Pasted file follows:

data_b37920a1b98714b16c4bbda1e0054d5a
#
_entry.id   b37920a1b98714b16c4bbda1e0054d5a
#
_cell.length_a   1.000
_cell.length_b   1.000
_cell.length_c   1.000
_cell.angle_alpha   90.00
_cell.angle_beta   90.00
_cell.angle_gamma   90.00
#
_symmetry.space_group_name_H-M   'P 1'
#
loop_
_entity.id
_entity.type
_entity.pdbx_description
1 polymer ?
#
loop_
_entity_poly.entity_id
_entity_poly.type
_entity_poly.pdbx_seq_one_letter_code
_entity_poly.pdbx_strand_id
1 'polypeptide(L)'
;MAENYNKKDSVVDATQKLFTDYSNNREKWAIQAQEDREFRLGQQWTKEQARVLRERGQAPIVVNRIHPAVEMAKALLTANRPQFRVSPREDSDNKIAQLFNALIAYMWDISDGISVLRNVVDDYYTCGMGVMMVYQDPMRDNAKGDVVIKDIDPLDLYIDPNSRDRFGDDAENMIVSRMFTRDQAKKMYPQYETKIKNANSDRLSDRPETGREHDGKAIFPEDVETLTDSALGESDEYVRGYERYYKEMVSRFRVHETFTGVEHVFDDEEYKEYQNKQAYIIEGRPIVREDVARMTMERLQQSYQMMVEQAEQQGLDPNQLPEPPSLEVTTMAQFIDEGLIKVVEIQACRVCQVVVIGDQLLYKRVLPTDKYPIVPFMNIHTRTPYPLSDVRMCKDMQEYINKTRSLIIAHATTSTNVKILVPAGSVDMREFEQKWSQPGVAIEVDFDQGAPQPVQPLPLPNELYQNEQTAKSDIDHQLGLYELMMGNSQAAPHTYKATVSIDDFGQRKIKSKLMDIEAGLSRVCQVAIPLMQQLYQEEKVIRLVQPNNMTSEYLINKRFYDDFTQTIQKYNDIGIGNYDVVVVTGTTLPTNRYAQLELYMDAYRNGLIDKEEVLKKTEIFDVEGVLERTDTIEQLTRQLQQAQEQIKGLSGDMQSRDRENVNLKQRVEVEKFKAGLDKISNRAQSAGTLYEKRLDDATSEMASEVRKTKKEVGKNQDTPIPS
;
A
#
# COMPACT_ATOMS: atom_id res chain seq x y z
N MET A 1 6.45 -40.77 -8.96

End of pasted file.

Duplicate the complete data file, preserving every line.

data_b37920a1b98714b16c4bbda1e0054d5a
#
_entry.id   b37920a1b98714b16c4bbda1e0054d5a
#
_cell.length_a   1.000
_cell.length_b   1.000
_cell.length_c   1.000
_cell.angle_alpha   90.00
_cell.angle_beta   90.00
_cell.angle_gamma   90.00
#
_symmetry.space_group_name_H-M   'P 1'
#
loop_
_entity.id
_entity.type
_entity.pdbx_description
1 polymer ?
#
loop_
_entity_poly.entity_id
_entity_poly.type
_entity_poly.pdbx_seq_one_letter_code
_entity_poly.pdbx_strand_id
1 'polypeptide(L)'
;MAENYNKKDSVVDATQKLFTDYSNNREKWAIQAQEDREFRLGQQWTKEQARVLRERGQAPIVVNRIHPAVEMAKALLTANRPQFRVSPREDSDNKIAQLFNALIAYMWDISDGISVLRNVVDDYYTCGMGVMMVYQDPMRDNAKGDVVIKDIDPLDLYIDPNSRDRFGDDAENMIVSRMFTRDQAKKMYPQYETKIKNANSDRLSDRPETGREHDGKAIFPEDVETLTDSALGESDEYVRGYERYYKEMVSRFRVHETFTGVEHVFDDEEYKEYQNKQAYIIEGRPIVREDVARMTMERLQQSYQMMVEQAEQQGLDPNQLPEPPSLEVTTMAQFIDEGLIKVVEIQACRVCQVVVIGDQLLYKRVLPTDKYPIVPFMNIHTRTPYPLSDVRMCKDMQEYINKTRSLIIAHATTSTNVKILVPAGSVDMREFEQKWSQPGVAIEVDFDQGAPQPVQPLPLPNELYQNEQTAKSDIDHQLGLYELMMGNSQAAPHTYKATVSIDDFGQRKIKSKLMDIEAGLSRVCQVAIPLMQQLYQEEKVIRLVQPNNMTSEYLINKRFYDDFTQTIQKYNDIGIGNYDVVVVTGTTLPTNRYAQLELYMDAYRNGLIDKEEVLKKTEIFDVEGVLERTDTIEQLTRQLQQAQEQIKGLSGDMQSRDRENVNLKQRVEVEKFKAGLDKISNRAQSAGTLYEKRLDDATSEMASEVRKTKKEVGKNQDTPIPS
;
A
#
# COMPACT_ATOMS: atom_id res chain seq x y z
N MET A 1 6.45 -40.77 -8.96